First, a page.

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Abstract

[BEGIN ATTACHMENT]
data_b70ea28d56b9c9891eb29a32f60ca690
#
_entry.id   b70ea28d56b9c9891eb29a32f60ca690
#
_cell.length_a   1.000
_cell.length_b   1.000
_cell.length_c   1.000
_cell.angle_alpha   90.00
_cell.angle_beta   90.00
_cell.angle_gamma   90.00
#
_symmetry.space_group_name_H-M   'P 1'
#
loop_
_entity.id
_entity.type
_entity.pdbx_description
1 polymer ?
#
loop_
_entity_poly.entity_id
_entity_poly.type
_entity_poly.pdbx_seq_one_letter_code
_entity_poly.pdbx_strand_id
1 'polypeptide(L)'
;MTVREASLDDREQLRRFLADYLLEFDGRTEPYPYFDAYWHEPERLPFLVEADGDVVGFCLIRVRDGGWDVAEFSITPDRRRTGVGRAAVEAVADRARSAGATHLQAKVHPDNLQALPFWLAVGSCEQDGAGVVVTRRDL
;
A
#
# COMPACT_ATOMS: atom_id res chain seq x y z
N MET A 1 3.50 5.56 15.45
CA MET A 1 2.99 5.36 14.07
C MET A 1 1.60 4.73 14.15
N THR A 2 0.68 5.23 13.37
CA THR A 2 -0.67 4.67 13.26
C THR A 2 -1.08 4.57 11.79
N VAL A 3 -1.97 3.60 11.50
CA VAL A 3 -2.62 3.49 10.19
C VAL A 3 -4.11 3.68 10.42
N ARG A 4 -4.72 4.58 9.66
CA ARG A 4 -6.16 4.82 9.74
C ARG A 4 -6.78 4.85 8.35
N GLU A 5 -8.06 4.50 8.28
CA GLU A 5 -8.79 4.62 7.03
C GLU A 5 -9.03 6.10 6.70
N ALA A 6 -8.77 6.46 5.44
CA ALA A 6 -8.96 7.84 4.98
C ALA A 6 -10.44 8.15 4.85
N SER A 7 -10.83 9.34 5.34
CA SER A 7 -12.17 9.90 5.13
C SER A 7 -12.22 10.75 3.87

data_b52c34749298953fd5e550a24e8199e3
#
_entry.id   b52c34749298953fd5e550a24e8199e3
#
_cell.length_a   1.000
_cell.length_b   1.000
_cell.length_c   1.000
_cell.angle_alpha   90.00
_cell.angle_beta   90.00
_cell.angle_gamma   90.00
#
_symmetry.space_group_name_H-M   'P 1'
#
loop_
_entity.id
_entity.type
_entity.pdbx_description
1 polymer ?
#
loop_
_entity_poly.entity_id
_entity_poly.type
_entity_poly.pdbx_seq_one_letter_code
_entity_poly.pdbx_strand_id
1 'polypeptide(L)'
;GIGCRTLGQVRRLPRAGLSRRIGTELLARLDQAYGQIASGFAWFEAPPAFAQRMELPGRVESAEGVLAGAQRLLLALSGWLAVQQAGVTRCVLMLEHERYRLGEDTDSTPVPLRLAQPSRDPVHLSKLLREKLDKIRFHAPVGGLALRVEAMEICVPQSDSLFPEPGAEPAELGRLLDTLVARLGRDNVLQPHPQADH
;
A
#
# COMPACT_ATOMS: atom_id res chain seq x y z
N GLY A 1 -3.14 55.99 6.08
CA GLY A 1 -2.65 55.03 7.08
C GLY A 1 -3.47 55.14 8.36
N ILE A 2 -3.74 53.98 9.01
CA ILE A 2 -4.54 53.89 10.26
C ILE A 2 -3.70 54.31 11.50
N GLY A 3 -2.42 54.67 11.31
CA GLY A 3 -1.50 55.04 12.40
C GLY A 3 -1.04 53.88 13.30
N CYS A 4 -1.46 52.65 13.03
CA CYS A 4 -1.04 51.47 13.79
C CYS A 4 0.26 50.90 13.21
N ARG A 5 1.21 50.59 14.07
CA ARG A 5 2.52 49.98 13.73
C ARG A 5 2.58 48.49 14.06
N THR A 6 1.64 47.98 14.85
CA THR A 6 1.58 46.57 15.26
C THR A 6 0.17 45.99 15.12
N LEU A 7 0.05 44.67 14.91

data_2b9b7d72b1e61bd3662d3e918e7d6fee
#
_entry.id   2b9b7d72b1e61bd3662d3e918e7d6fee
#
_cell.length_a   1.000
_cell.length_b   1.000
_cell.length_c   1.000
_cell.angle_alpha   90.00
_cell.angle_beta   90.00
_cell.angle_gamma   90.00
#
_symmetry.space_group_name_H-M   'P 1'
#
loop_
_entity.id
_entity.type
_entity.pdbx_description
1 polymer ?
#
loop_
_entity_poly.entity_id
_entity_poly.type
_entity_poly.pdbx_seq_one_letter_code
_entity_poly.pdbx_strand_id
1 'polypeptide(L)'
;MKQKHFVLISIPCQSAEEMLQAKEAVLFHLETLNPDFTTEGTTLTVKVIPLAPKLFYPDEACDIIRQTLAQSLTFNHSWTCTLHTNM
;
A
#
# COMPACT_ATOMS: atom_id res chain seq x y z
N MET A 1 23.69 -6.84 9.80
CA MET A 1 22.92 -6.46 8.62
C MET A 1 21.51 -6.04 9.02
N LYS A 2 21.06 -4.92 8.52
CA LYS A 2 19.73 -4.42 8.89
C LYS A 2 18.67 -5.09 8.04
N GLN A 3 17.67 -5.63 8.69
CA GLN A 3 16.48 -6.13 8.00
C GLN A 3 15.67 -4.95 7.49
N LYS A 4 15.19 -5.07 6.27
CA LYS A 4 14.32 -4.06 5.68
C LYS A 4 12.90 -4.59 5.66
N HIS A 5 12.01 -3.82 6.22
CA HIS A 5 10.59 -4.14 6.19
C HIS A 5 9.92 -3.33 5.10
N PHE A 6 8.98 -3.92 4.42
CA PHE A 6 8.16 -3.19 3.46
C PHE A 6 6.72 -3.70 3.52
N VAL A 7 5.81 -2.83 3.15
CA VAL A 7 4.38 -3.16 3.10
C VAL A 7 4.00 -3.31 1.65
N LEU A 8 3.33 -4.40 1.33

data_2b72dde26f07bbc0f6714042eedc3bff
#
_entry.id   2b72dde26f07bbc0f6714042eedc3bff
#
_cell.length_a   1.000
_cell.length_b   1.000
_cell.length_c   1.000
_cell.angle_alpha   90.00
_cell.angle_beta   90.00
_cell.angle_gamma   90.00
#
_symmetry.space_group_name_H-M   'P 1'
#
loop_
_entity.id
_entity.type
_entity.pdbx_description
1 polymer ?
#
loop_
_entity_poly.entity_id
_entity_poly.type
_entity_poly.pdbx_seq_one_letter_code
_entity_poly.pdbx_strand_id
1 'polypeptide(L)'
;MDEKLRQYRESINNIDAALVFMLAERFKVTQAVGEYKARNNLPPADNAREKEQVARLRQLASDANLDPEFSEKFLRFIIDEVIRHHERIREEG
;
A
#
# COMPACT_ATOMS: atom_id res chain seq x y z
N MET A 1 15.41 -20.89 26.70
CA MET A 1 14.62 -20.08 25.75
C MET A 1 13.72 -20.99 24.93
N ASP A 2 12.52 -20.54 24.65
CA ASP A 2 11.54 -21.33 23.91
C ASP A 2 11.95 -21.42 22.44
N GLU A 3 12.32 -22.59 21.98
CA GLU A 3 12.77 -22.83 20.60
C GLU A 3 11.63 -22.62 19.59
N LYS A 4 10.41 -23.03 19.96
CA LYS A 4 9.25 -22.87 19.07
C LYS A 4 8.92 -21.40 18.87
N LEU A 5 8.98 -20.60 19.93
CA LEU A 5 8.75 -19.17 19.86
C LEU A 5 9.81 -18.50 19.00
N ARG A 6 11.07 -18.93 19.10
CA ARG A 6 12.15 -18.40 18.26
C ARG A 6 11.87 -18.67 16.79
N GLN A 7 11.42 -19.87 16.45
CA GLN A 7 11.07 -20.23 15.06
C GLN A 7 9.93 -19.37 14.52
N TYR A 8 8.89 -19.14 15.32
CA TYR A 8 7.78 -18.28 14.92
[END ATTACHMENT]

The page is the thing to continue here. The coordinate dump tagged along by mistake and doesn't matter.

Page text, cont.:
This research explores the systematic, cross-national differences in choice-inferred risk preferences between American and South Korean ("Korean") elders. A total of four different same groups--American elders, Korean elders, American young adults, and Korean young adults--were surveyed. All four groups were asked to partake in a two-part questionnaire: one pertaining to their background information and the other consisting of a set of gain-domain choice questions based on hypothetical lottery situations. The result of the study highlights three statistically significant (a=0.05) findings among the groups surveyed: (1) The Korean elderly group tends to be more risk-averse than the American elderly group, (2) the American elderly group tends to be more risk-seeking than the American young adult group, (3) and the Korean elderly group tends to be more risk-averse than the Korean young adult group.

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